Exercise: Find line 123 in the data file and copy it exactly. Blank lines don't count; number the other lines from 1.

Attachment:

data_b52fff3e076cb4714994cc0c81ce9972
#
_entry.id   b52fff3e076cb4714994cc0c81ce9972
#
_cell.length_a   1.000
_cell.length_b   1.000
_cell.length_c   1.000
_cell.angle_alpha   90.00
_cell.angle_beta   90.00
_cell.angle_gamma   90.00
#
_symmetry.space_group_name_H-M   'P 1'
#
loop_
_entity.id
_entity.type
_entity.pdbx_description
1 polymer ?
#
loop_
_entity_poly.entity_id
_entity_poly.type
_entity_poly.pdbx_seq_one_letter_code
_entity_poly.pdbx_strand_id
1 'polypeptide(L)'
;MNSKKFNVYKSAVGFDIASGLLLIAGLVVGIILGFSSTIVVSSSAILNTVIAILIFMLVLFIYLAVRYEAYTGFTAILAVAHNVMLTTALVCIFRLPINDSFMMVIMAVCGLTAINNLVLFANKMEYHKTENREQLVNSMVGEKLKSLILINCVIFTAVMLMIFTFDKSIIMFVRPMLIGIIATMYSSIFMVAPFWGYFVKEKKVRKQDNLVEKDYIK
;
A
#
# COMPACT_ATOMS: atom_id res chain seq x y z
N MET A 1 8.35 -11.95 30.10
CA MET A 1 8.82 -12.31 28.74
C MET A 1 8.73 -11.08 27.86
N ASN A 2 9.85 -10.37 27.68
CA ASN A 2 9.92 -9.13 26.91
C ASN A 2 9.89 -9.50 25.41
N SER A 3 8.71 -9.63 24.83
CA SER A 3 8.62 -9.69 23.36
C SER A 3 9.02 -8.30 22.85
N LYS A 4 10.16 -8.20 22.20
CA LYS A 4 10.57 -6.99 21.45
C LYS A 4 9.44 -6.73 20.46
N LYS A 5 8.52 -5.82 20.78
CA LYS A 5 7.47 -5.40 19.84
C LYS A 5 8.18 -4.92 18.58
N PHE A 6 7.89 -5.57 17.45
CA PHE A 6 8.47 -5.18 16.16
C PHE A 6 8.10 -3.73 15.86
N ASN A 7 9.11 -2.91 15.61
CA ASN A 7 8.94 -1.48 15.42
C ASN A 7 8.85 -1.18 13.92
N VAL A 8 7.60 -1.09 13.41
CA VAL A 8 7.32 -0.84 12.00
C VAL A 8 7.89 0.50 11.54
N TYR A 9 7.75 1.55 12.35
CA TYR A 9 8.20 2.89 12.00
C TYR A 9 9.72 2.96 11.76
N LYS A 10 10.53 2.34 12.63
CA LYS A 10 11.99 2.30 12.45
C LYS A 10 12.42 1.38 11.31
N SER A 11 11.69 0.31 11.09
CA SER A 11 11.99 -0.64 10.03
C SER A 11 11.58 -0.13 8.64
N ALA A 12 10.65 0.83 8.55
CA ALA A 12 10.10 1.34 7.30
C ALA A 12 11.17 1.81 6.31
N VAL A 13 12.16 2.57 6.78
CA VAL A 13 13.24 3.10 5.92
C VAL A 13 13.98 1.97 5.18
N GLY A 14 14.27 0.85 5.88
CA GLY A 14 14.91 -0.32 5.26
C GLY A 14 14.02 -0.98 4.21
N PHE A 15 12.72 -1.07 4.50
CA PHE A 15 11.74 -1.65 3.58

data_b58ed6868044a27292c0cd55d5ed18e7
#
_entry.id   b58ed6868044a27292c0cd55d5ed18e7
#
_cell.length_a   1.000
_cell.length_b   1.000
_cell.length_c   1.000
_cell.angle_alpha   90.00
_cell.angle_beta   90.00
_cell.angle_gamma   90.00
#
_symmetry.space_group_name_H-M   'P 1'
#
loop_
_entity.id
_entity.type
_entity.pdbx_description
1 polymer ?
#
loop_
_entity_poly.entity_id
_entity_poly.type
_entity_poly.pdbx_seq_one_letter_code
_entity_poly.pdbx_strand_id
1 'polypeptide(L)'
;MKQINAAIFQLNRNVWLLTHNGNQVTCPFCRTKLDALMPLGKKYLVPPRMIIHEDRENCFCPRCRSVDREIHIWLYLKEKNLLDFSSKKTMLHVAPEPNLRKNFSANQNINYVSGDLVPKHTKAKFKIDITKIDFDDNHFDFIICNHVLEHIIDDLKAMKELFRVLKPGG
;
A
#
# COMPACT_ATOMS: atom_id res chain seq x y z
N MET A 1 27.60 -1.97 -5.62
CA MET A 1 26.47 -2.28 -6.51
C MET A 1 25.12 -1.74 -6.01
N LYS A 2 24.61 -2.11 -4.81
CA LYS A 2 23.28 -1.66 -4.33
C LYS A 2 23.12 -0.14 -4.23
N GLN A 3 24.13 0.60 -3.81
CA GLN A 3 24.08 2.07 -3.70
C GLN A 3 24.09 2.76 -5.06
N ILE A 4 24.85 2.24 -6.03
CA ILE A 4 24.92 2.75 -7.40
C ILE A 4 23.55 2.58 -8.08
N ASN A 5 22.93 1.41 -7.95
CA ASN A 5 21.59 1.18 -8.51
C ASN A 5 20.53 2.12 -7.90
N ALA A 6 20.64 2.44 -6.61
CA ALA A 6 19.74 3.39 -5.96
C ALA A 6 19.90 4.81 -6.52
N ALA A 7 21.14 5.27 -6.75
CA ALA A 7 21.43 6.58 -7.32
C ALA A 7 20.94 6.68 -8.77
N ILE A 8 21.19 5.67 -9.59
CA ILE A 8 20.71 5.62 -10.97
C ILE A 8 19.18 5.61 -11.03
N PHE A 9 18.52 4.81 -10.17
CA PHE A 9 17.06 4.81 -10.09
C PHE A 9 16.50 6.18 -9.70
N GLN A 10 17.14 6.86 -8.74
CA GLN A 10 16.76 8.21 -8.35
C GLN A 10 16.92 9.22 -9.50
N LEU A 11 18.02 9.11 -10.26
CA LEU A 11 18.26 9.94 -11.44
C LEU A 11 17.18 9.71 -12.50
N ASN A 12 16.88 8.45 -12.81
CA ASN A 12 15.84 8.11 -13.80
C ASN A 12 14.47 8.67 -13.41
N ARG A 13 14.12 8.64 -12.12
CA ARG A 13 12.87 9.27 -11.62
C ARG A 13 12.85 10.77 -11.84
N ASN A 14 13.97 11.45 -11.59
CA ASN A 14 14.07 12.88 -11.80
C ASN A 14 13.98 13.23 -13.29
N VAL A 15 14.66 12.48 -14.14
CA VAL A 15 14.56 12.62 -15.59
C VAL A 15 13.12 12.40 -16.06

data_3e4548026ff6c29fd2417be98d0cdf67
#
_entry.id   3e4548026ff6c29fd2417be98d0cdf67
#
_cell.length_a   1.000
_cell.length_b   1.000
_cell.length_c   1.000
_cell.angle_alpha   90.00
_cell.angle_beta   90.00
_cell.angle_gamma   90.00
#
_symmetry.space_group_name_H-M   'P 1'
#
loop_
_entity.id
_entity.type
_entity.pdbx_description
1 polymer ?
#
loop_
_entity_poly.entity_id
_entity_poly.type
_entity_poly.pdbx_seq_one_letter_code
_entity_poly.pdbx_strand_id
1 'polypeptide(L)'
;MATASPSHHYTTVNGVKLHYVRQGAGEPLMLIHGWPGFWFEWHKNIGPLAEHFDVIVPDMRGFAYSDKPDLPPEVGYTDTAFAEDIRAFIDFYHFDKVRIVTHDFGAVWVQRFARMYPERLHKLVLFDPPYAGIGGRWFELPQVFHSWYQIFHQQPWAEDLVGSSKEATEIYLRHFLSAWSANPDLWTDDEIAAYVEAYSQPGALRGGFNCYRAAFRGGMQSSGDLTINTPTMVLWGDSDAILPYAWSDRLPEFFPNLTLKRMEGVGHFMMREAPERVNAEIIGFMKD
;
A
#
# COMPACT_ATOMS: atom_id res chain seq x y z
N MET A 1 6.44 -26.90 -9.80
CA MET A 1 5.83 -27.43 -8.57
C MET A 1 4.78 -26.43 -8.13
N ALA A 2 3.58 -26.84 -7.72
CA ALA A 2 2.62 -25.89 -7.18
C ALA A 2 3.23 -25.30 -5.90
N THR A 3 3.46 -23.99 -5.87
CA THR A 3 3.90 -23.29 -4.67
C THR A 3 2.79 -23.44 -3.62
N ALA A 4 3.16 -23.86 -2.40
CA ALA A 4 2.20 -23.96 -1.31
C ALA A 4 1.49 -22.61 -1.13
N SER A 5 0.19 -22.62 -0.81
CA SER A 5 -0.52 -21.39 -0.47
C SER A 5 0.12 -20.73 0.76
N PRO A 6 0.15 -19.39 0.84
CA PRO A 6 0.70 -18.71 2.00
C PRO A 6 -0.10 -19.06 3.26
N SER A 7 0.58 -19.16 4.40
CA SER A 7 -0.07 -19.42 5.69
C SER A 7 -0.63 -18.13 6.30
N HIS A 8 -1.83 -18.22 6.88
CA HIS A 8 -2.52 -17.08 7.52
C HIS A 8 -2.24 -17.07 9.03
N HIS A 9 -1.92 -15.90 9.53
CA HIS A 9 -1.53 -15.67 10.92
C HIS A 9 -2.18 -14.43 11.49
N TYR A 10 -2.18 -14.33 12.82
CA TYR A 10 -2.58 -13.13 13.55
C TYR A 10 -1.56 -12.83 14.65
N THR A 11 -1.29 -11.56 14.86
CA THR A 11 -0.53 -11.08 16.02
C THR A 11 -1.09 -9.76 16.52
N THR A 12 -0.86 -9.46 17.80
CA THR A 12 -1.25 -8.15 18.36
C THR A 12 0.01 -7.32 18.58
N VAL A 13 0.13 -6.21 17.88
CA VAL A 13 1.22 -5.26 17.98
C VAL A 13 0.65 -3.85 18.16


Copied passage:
N ALA A 7 21.14 5.27 -6.75